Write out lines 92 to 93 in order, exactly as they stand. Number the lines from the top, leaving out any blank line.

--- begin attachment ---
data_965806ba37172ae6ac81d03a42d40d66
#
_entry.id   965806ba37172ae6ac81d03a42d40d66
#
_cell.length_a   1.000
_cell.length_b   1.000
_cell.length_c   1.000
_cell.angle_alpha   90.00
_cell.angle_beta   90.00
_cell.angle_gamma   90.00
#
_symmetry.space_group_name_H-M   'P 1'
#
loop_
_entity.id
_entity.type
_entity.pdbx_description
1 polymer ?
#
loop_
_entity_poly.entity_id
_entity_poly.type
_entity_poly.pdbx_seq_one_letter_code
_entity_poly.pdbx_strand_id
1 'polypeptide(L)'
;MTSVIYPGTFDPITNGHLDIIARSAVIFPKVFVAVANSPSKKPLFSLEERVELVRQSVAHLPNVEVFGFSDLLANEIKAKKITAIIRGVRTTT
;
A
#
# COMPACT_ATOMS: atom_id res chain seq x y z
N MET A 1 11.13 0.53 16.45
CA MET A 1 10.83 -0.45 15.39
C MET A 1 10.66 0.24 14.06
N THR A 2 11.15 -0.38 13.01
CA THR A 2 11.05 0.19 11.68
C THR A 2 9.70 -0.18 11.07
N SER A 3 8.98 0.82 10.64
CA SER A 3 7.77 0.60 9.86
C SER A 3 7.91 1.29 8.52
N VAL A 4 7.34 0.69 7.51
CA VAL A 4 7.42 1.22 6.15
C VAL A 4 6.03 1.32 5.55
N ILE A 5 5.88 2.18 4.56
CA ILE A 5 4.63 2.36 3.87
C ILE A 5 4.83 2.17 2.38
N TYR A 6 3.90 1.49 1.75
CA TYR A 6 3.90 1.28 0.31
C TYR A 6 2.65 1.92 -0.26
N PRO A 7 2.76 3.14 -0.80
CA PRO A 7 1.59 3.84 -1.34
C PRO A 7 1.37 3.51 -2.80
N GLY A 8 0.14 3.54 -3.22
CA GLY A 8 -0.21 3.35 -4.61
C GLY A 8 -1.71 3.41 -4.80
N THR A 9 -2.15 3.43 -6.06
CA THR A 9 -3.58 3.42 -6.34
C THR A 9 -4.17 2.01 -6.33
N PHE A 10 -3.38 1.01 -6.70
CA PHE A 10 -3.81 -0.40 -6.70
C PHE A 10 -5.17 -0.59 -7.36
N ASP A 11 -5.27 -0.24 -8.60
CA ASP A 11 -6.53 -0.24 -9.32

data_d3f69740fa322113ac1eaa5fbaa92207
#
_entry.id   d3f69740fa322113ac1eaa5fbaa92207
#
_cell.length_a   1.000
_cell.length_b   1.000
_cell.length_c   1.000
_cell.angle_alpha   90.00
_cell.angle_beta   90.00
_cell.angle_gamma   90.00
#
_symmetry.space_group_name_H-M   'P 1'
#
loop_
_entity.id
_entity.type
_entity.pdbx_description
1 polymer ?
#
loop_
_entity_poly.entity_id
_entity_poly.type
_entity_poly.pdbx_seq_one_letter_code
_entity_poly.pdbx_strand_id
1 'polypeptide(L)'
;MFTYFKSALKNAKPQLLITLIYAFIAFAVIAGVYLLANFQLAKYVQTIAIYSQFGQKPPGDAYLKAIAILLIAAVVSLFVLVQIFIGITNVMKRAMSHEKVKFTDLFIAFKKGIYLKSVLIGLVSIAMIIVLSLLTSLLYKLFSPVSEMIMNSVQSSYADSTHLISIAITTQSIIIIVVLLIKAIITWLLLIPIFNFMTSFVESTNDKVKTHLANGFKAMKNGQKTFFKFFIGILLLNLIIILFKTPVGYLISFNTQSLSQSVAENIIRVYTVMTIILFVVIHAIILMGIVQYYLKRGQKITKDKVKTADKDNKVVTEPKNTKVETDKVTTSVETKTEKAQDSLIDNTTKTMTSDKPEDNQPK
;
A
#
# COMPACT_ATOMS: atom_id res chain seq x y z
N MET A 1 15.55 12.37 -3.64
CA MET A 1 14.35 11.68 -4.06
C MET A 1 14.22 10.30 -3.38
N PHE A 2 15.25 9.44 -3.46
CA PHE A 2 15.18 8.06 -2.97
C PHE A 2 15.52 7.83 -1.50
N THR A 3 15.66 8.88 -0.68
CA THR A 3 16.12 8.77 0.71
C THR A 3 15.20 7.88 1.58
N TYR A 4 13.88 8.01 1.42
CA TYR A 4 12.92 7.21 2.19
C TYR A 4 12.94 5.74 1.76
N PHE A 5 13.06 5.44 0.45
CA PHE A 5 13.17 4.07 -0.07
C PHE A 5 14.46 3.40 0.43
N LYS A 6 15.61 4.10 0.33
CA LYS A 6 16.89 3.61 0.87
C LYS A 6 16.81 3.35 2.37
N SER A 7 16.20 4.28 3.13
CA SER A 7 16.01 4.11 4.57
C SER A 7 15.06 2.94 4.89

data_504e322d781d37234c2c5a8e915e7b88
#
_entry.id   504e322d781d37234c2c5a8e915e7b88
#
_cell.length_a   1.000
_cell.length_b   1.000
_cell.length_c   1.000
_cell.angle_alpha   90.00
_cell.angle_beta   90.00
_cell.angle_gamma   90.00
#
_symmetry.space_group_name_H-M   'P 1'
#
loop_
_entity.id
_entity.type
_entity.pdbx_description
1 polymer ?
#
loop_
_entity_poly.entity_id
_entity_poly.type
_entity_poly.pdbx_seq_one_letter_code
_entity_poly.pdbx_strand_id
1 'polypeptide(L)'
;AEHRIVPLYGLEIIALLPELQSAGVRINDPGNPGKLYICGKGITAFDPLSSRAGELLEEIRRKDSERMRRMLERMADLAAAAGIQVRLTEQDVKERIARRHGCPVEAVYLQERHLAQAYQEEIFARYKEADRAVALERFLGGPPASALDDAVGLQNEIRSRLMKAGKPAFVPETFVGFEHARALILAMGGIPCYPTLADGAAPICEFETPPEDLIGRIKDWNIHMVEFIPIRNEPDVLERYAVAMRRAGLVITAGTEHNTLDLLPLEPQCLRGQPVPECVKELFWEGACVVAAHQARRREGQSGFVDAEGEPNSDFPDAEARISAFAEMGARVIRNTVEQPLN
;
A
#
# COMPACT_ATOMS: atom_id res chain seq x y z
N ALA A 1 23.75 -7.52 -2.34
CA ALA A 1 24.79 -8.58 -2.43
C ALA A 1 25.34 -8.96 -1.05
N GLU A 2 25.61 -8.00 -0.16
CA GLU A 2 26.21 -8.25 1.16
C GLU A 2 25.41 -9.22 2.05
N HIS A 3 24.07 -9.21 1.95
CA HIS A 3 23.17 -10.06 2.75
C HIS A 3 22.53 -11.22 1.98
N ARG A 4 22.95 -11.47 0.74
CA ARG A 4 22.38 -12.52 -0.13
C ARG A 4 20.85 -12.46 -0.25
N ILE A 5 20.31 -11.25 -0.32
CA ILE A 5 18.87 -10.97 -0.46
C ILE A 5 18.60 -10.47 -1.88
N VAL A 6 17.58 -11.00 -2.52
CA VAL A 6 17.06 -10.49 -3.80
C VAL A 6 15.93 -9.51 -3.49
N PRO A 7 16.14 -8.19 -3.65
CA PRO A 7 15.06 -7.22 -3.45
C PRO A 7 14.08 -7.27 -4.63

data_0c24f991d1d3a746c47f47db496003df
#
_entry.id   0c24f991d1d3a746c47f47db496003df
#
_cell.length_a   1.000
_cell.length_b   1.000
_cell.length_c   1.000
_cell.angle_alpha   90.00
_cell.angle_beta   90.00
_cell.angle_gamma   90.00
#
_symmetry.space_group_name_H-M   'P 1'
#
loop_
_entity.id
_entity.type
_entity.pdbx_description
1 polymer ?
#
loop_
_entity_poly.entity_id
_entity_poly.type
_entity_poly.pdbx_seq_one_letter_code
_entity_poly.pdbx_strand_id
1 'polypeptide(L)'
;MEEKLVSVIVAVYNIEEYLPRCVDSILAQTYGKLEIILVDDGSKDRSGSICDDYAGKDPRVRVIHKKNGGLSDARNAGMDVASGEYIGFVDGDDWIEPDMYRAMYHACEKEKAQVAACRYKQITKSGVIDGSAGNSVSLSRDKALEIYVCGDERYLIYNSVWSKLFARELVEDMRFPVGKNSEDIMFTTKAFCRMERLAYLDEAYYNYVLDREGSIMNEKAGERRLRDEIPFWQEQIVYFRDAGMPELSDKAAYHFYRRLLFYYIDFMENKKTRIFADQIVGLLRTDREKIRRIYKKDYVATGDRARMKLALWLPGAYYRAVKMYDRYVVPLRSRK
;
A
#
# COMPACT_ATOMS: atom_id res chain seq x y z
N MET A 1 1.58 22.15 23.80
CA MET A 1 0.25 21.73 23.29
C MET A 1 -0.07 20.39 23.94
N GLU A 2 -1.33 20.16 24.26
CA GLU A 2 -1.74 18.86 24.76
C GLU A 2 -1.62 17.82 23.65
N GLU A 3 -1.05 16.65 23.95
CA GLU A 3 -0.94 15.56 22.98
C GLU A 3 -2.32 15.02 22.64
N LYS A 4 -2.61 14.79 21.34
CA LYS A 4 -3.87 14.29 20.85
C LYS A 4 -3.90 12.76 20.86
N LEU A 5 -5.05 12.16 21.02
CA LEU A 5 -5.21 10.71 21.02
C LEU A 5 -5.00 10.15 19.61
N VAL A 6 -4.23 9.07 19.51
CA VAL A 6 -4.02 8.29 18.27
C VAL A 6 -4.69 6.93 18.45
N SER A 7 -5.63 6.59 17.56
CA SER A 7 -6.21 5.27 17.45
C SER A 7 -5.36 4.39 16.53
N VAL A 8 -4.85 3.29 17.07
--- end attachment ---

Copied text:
# COMPACT_ATOMS: atom_id res chain seq x y z
N MET A 1 15.55 12.37 -3.64